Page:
McDonald’s, Pizza Hut, KFC and many more, with their smart packaging and snappy advertising, have not been able to take away the charm of a ‘bhelpuri’ made in 5 minutes and delivered in simple plates made out of leaves on a street corner under the blazing sun, sans any air-conditioning or hip-hop music and modern lighting. So much so that now these very MNC food chains have included dishes in their menu which no one ever thought existed. It’s only in India that one could find a ‘Do Pyaza Tandoori Masala Pizza’ or a ‘McAloo Tikki’ burger. If you need to succeed here, you need to take care of not just their taste buds, but also their religious beliefs. No wonder so many big food joints have ‘Navratra’ meals. Some even have a Jain menu. Guess it wouldn’t be long before a McJain burger would find a place in the McDonald’s outlets here! Necessity is the mother of all invention.

If our taste buds are unique, then so are our TV viewing habits. Nowhere else, could a whole nation come to a stand still when a mythological serial was aired on TV. That is exactly what happened when Ramayana and Mahabharata were aired on Doordarshan. People sat glued to the television sets on Sunday mornings. Till date, no other channel has been able to create such hysteria. However, there is someone who is making a lot of money with her serials. No where else, but in India could bickering of saas-bahus have made so much moolah as in India. ‘Kyunki Saas Bhi Kabhi Bahu Thi’ brought back TV to life. It turned Ekta Kapoor’s Balaji Productions into a Rs.200 crore organisation in a couple of years. In fact, Ekta Kapoor’s serials generate TRP ratings, which are much higher than that of the live Indo-Pak cricket matches!

Nevertheless, cricket is one sport, which can drive a whole nation into a frenzy. In fact, it’s the Indian cricket team that can drive any nation into a frenzy. Whenever our team plays and wherever it plays, the TRP ratings shoot up. No one else worships the game as we do! Coke and Pepsi may fight their guts out trying to prove which tastes better, but on the Indian turf stands a drink that does not advertise, is made in not-so-hygienic conditions, yet has a large market share. ‘Banta’, the lemon flavoured drink, still remains a popular thirst-quencher of Indians. It has survived and thrived in a way that Coke and Pepsi’s marketing analysts can never imagine.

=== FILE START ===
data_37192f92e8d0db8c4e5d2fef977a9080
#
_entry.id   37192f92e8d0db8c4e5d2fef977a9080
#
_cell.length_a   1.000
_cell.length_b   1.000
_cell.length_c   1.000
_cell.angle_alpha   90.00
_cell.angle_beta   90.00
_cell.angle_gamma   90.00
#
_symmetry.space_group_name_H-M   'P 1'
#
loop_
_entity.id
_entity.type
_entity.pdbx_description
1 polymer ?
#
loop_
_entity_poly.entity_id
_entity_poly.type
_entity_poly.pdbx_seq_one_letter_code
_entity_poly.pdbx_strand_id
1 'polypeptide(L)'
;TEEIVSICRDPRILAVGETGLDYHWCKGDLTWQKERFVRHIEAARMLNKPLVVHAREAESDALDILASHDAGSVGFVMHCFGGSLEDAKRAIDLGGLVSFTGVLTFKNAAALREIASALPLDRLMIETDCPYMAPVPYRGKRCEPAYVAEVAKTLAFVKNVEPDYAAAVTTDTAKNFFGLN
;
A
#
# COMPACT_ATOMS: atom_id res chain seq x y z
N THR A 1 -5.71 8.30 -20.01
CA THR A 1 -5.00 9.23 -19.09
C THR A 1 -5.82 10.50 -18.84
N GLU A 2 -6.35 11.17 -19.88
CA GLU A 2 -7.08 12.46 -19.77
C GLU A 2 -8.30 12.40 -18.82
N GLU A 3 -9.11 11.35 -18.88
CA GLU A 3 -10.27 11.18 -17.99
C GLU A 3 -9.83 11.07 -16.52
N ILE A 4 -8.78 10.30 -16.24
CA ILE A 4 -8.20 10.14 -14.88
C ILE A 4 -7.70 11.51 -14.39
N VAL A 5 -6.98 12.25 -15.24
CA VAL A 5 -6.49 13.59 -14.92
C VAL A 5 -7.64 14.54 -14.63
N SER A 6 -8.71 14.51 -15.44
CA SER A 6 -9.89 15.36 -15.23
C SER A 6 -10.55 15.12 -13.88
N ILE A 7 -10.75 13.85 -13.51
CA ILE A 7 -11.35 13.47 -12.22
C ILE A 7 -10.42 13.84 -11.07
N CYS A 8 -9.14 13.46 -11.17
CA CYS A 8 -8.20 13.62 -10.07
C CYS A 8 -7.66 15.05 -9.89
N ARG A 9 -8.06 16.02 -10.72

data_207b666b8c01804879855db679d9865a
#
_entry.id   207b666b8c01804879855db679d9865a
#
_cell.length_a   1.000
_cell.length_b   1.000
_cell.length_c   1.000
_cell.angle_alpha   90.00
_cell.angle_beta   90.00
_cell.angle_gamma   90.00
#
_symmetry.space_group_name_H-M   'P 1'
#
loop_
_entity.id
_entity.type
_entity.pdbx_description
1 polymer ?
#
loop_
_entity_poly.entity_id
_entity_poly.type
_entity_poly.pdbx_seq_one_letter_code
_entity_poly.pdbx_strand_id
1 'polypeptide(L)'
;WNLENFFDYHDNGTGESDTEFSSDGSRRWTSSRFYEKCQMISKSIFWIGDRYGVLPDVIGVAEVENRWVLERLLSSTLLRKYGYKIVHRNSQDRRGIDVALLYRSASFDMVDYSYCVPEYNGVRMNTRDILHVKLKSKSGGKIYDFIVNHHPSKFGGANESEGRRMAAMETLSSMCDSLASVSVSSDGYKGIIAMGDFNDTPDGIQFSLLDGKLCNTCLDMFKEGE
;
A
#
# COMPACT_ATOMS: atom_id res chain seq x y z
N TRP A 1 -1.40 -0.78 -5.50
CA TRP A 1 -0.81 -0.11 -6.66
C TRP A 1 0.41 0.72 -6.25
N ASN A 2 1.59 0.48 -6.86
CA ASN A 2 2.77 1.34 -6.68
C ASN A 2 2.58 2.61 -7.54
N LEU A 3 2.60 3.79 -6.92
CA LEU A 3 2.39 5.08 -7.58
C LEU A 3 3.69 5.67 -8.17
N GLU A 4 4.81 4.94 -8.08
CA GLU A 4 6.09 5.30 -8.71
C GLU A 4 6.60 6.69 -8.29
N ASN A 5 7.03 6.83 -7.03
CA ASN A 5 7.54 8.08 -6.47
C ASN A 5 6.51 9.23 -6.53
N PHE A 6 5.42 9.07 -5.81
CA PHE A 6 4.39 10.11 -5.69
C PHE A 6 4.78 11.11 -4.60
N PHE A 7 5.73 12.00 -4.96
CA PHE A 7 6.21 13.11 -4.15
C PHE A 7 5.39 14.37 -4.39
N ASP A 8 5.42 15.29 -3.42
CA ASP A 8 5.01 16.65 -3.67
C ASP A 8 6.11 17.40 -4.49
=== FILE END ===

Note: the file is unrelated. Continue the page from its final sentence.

Lay’s potato chips is finding tough competition from our home-grown entrepreneurs – Haldiram’s. Lay’s just sell potato chips, Haldiram’s, with its collection of bhujias and mixtures etc sells a whole lifestyle. The whole country’s culture and its snacking habits are what Haldiram’s is all about. Someone rightly said: The way to a man’s heart is through his stomach. Haldiram’s has found a permanent place in the heart of Indians forever. Come what may – Akhir Dil Hai Hindustani!

We are different, our culture, climate, language makes us so. We have some good and some bad. A population of one billion and yet we cannot win a gold medal in the Olympics. Cameroon, Mozambique, Bahamas, all much smaller than us, yet they each have taken home a ‘Gold’, not us!

We pray to female deities, and yet, there are fewer people hunting down tigers and lions, compared to the number hunting down female children. India has killed 10 million girls in last 20 years.

Snake charmers still remain a very important part of our tourist promotions. Snake charmers, like royalty, attract foreign tourists still. These snake charmers are the ones who don the role of doctors in rural India providing cures for diseases like asthma, skin infection, gastric problems etc. They also provide themes for Bollywood movies. A snake woman got the cash registers jingling never before. ‘Nagina’ could have been a box-office hit only in this land.

Bollywood too, with its unique way of movie-making, is something Hollywood has never seen before. We take their movies and remake them, almost scene by scene, and they turn out to be bigger and better hits. This Republic Day, let’s take a few minutes to ponder on our uniqueness and find a way to minimize the negatives. We are a very special nation. A nation, which still values families, love and all things wonderful. When anyone – MNCs, tourists, etc – comes to India, they need to understand our uniqueness to really be able to succeed and enjoy here... After all, certain things happen in India only!